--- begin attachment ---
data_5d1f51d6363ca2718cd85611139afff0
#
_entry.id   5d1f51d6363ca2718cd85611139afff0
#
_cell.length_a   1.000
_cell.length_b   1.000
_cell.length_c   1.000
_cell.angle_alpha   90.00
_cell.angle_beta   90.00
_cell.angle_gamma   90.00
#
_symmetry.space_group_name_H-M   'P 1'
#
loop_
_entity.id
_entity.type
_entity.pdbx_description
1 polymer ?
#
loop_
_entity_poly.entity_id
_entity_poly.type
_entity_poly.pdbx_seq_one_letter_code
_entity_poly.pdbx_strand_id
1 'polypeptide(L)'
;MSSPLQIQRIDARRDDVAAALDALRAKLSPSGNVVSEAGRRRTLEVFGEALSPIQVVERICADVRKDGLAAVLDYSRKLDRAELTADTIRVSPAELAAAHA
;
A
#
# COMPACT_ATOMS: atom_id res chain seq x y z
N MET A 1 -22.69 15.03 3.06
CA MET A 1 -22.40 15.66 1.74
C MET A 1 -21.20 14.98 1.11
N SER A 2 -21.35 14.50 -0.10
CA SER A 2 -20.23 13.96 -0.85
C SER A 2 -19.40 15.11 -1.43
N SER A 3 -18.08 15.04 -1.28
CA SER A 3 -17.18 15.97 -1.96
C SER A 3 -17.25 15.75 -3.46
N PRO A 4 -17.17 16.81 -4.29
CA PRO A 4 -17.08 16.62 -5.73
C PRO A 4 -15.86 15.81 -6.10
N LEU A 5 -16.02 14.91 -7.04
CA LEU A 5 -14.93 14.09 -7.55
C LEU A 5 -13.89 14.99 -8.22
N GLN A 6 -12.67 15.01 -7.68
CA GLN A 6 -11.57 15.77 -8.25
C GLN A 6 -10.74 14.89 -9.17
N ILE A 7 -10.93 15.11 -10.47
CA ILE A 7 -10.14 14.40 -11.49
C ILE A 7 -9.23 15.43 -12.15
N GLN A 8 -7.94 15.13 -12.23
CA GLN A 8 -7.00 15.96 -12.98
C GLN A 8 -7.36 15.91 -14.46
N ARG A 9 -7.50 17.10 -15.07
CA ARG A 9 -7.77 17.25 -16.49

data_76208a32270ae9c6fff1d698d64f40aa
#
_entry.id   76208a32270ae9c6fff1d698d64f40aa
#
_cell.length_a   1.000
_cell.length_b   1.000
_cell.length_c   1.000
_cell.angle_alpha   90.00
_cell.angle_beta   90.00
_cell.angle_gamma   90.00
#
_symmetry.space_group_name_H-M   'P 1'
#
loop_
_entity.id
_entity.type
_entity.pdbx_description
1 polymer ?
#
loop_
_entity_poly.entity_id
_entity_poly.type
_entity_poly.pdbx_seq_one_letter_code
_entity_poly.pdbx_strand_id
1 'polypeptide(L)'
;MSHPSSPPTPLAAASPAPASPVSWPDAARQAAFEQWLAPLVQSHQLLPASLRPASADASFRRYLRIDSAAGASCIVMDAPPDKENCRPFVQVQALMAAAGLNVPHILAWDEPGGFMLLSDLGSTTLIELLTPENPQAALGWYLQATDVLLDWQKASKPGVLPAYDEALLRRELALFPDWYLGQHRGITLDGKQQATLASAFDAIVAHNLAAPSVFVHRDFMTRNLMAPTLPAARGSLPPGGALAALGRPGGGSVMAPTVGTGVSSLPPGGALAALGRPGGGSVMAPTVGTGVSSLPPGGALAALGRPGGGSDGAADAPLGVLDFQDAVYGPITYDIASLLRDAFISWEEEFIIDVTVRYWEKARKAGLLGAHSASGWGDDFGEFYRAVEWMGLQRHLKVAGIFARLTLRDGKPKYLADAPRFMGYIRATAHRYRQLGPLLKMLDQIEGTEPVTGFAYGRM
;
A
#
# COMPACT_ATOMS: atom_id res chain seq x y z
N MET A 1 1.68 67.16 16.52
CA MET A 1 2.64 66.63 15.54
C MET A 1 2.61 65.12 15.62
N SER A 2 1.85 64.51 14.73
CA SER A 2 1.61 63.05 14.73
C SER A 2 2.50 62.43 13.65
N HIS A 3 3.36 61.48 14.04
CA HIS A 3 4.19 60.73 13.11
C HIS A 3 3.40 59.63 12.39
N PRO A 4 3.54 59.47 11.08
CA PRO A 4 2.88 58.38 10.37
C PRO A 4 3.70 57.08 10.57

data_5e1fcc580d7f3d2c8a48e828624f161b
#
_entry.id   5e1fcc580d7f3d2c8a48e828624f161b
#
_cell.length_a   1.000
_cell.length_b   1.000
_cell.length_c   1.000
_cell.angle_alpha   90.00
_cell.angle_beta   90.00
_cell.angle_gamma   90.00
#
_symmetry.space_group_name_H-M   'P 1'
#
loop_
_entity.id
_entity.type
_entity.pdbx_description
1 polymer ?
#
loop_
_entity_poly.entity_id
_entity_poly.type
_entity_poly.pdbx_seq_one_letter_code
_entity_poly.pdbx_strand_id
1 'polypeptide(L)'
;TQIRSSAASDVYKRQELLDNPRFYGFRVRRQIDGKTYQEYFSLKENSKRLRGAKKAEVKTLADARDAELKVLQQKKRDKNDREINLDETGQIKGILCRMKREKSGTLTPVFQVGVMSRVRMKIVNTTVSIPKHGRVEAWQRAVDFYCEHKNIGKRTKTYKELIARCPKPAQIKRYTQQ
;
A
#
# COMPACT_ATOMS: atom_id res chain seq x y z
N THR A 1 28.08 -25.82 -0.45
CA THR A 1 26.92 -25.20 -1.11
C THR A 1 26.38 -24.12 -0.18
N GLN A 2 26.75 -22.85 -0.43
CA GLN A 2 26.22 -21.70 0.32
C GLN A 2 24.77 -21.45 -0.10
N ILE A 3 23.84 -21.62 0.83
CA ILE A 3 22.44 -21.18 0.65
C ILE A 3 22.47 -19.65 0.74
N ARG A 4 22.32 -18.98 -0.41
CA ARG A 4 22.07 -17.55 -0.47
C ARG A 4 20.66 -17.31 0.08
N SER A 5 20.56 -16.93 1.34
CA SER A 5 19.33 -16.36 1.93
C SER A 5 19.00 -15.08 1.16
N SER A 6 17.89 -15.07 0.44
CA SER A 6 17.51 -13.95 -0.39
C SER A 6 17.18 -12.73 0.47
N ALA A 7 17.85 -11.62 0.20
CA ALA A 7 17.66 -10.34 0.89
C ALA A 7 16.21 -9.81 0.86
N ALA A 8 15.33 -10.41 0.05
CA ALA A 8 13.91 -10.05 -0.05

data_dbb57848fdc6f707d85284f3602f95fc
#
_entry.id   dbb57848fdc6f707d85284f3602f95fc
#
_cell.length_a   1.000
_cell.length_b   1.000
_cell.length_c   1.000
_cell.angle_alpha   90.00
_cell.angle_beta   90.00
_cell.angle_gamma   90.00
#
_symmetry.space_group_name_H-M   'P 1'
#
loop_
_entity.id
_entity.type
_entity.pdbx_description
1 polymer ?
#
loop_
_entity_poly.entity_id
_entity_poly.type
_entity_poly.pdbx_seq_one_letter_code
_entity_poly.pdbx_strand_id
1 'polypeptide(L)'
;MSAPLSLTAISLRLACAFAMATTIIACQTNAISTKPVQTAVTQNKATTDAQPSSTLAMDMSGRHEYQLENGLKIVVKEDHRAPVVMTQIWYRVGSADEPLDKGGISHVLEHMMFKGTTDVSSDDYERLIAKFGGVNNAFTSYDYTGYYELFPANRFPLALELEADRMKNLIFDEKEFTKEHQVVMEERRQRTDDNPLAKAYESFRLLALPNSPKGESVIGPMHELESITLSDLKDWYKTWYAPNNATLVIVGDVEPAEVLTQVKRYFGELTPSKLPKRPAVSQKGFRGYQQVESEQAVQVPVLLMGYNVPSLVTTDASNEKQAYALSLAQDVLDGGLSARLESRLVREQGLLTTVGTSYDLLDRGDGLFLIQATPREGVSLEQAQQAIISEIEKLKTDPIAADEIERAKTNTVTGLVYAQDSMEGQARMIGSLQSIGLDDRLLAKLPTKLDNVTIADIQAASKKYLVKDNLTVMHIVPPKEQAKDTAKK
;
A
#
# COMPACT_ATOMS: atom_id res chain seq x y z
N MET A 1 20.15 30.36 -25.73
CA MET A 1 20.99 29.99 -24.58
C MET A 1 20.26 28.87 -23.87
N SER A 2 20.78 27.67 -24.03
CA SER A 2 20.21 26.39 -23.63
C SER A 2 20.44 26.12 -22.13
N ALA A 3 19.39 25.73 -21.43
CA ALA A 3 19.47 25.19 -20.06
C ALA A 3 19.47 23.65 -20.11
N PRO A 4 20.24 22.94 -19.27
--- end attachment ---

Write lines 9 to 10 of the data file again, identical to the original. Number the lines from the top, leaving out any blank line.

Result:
_cell.angle_beta   90.00
_cell.angle_gamma   90.00